A new court decision Thursday has left backers of a ban on “dark money” even further from their goal of getting the measure on the ballot.
In an extensive ruling, Maricopa County Superior Court Judge Teresa Sanders rejected arguments by attorney Kim Demarchi that Secretary of State Michele Reagan had improperly and illegally disqualified some petitions submitted in July. Sanders said Reagan acted within what the law requires when petitions do not conform with legal requirements.
And Demarchi failed to convince Sanders that she should require Reagan to count the signatures on petitions submitted by people who foes of the initiative argued were not legally qualified to circulate them.
Attorney Kory Langhofer who represents initiative foes had alleged that some of the circulators were convicted felons while others had failed to provide legally required addresses. But Sanders did not have to specifically address whether those claims were true.
She pointed out that Langhofer had issued valid subpoenas for each of the people whose eligibility to circulate petitions was in question. When they did not show up in court, Sanders said she had no choice under Arizona law but to declare that all signatures collected by each of them could not be counted.
A few of the claims over whether signatures should be counted did, in fact, go Demarchi’s way. But she conceded that the number of signatures that the judge disqualified exceeded the number she ordered restored to the count.
Demarchi said she was still tallying the numbers. But Langhofer said he believes the ruling, unless overturned, leaves initiative proponents about 8,000 short of what they need.
The ruling is the second bit of bad news for the initiative in as many days. On Wednesday, Reagan said the random sample of signatures reviewed by the 15 county recorders showed the measure came up 2,071 short of the 225,963 valid signatures needed to put the issue on the November ballot.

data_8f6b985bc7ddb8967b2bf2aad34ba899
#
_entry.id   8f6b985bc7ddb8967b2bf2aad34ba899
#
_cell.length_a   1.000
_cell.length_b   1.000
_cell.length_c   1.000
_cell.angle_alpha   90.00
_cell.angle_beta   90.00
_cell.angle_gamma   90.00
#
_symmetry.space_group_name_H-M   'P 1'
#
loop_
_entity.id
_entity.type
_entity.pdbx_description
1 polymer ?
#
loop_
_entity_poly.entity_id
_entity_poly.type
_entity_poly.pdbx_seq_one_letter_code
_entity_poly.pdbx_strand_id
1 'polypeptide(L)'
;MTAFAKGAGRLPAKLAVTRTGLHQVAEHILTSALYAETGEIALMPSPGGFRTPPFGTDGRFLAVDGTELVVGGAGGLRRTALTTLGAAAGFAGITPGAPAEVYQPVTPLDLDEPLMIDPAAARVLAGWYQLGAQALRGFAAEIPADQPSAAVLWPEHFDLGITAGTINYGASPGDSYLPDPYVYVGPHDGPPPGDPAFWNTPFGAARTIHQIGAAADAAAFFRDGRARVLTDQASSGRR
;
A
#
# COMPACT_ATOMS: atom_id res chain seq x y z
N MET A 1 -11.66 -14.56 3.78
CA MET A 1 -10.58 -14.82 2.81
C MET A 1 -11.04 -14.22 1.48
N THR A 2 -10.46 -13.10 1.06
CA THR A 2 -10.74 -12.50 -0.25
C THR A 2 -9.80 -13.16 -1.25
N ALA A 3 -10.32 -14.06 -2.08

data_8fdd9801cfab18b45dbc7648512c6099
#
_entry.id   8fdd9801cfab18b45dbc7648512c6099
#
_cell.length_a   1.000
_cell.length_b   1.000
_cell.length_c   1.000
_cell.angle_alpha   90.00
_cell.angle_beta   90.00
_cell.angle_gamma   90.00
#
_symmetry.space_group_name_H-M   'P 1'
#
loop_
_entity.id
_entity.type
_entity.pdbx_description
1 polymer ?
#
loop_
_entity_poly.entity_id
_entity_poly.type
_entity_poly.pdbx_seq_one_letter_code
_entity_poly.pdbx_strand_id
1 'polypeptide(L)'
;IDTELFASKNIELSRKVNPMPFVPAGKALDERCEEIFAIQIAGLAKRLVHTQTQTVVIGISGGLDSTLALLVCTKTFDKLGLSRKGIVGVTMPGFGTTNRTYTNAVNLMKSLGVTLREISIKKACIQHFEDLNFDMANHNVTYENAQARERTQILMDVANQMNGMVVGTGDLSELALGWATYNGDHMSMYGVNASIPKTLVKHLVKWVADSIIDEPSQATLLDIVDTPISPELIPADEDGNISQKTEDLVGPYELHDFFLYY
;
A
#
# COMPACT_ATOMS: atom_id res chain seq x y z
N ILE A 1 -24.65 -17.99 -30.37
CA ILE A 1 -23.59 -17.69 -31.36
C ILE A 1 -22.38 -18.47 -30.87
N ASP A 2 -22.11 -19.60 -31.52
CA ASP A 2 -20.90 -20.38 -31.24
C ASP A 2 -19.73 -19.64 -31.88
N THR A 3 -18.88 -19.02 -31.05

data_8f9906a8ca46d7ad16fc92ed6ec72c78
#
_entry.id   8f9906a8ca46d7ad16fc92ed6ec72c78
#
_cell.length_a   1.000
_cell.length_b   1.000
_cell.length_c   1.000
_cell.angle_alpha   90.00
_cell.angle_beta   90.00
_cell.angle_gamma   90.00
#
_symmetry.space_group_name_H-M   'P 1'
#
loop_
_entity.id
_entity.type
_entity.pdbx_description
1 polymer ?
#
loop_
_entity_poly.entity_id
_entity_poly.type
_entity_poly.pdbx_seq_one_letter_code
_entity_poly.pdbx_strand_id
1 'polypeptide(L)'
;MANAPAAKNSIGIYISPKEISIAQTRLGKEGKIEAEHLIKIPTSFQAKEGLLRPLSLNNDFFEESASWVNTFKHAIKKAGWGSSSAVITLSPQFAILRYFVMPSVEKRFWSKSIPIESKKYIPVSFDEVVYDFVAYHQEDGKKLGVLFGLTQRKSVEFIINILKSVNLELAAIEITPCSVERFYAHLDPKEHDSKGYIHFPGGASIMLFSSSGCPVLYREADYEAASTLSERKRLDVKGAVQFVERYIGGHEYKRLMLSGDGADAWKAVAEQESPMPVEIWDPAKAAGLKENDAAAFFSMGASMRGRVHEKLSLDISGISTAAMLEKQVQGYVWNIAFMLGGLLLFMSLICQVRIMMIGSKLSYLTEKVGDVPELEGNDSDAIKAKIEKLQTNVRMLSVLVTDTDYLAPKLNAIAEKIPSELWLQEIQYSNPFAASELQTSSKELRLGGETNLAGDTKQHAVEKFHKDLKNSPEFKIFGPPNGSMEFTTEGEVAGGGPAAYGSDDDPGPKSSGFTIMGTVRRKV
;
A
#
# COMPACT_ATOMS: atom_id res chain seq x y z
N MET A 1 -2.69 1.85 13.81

The initiative is designed to overturn various laws enacted by the Republican-controlled Legislature that allow certain groups to influence state and local political races without disclosing their donors.
It would put a provision in the Arizona Constitution spelling out that the identity of any individual who gave at least $2,500 must be listed on financial disclosure reports. Failure to comply would result in a fine equal to three times the amount that was at issue.
Langhofer represents officials involved with several of the “social welfare” groups that now are exempt from disclosure but would be subject to it if the initiative were to pass.
Thursday’s ruling does not end the legal battle.
Aside from Demarchi’s lawsuits against county recorders, she is challenging the constitutionality of two laws that put additional hurdles in the path of those trying to put measures on the ballot.
The larger issue is a 2016 law that requires all initiative petitions to be in “strict compliance” with each and every election law. Prior to then, courts had ruled that petitions need be only in “substantial compliance” with the law.
Demarchi argued that the Republicans who approved the change were interfering with the constitutional right of people to propose their own laws.
But Sanders pointed out the “substantial compliance” standard is not in the Arizona Constitution but instead strictly a court interpretation. She said that means state lawmakers were free to alter the standard without infringing on the rights of the courts.
And the judge said that mandating strict compliance with election laws “are reasonable means of pursuing important state interests.”
That ruling is virtually certain to be reviewed by the Arizona Supreme Court, as a judge in another case, this one dealing with a tax hike on the rich to fund education, declared the standard to be unconstitutional. But Sanders’ ruling is in line with a judge in a third case, this one on whether the renewable energy measure can be on the ballot, who said lawmakers are free to alter the standard.
Sanders also rejected an argument by Demarchi that lawmakers have no legal right to require judges to automatically throw out petitions — and all the signatures on them — if a circulator does not respond to a subpoena. The judge said the law “represents a reasonable means of fostering transparency, facilitating the judicial fact-finding process, inducing compliance with valid compulsory process, and mitigating the threat of fraud or other wrongdoing infecting the petition process.”
Demarchi said she also will seek Supreme Court review of that ruling.